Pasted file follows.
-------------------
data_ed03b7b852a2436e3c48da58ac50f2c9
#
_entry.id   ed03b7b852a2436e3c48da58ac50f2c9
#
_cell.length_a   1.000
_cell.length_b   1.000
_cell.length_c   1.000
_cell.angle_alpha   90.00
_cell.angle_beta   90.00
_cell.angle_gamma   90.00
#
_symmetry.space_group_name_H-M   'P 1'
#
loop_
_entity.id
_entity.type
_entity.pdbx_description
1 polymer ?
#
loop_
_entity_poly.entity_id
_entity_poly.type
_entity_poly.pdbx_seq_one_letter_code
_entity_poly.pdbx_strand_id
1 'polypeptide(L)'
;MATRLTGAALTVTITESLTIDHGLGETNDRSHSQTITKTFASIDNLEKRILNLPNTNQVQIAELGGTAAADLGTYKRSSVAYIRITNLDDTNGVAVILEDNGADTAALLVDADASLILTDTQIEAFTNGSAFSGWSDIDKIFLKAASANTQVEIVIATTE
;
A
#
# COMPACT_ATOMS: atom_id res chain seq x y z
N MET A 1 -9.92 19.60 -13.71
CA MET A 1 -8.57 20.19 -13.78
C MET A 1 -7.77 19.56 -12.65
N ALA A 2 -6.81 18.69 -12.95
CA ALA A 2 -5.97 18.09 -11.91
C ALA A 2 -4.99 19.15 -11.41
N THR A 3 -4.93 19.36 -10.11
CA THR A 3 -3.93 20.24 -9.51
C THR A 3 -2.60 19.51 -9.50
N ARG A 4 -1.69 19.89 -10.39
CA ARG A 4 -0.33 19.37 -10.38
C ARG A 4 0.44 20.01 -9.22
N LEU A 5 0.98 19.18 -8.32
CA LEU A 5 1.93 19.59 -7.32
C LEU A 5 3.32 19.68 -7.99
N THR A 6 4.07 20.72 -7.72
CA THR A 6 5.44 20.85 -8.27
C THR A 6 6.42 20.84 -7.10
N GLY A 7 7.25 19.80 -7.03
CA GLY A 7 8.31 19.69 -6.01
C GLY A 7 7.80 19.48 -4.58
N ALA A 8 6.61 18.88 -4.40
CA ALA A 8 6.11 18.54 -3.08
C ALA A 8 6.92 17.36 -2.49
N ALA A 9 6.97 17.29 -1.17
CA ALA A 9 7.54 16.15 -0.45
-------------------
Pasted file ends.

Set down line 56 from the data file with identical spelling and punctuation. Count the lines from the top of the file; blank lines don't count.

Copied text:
CA ALA A 9 7.54 16.15 -0.45